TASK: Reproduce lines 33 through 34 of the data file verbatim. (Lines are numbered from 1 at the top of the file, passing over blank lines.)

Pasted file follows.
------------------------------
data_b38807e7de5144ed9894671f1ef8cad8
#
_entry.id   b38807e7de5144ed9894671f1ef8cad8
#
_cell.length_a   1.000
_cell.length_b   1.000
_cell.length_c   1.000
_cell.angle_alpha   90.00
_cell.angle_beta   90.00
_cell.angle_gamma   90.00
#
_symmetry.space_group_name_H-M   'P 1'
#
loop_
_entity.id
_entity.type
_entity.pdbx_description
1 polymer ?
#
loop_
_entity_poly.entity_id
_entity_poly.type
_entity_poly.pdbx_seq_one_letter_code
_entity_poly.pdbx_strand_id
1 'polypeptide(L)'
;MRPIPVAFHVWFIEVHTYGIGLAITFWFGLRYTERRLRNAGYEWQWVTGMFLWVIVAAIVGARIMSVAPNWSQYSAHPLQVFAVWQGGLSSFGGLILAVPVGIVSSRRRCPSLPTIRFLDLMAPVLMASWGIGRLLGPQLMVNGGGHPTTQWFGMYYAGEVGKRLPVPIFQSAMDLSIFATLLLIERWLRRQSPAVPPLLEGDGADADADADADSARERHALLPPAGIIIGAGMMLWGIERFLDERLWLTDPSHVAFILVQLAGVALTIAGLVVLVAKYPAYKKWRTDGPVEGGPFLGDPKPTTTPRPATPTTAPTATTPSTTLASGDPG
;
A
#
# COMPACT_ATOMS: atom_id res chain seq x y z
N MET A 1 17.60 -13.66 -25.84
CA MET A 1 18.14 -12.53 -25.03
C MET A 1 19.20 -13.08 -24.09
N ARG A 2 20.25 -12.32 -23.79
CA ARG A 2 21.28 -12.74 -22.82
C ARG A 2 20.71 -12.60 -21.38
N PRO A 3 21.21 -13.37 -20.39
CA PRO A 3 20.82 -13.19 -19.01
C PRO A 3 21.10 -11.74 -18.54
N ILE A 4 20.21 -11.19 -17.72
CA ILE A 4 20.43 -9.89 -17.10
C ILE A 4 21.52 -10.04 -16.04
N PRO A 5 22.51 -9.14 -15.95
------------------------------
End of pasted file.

C MET A 1 19.20 -13.08 -24.09
N ARG A 2 20.25 -12.32 -23.79